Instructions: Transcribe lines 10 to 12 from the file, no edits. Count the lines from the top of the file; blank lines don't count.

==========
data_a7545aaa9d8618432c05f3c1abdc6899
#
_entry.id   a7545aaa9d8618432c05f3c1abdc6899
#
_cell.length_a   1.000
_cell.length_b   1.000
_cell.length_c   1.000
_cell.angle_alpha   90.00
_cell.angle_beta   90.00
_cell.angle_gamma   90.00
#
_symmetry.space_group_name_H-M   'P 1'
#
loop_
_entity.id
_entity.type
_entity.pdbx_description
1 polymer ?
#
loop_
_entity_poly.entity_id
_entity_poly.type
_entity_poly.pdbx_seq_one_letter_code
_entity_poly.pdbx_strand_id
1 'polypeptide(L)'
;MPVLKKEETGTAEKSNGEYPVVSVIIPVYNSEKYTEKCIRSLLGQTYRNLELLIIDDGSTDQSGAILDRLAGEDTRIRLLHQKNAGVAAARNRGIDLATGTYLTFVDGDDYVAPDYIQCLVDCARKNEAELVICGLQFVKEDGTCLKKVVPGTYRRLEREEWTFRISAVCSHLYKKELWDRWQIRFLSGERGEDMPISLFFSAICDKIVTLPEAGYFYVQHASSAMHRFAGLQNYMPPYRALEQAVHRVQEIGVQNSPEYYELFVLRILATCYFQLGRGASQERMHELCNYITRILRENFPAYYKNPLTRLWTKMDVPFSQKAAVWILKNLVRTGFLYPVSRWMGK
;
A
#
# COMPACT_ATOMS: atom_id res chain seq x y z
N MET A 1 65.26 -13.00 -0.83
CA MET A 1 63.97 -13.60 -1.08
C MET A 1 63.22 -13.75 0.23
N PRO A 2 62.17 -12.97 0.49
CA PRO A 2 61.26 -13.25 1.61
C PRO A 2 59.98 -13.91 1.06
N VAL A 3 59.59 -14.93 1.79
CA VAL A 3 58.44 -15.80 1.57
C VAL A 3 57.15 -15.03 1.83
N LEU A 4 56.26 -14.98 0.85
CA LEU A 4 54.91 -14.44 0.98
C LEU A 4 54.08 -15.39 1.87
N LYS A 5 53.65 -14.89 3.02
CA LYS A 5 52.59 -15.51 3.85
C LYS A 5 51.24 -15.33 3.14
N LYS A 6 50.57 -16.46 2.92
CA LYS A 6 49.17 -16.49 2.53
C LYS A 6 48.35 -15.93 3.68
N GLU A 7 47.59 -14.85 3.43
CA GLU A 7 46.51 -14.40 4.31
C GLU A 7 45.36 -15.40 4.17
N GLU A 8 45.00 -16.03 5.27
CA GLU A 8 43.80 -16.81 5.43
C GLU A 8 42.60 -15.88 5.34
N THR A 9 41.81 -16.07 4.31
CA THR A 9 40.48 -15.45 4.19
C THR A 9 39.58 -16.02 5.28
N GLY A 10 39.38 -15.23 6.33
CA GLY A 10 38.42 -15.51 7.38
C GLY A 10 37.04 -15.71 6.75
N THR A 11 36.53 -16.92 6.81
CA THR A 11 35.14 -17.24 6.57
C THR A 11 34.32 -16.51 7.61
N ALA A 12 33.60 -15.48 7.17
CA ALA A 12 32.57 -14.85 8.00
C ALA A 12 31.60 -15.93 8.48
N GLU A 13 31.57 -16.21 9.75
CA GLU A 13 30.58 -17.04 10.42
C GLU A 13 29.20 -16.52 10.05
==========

_cell.angle_gamma   90.00
#
_symmetry.space_group_name_H-M   'P 1'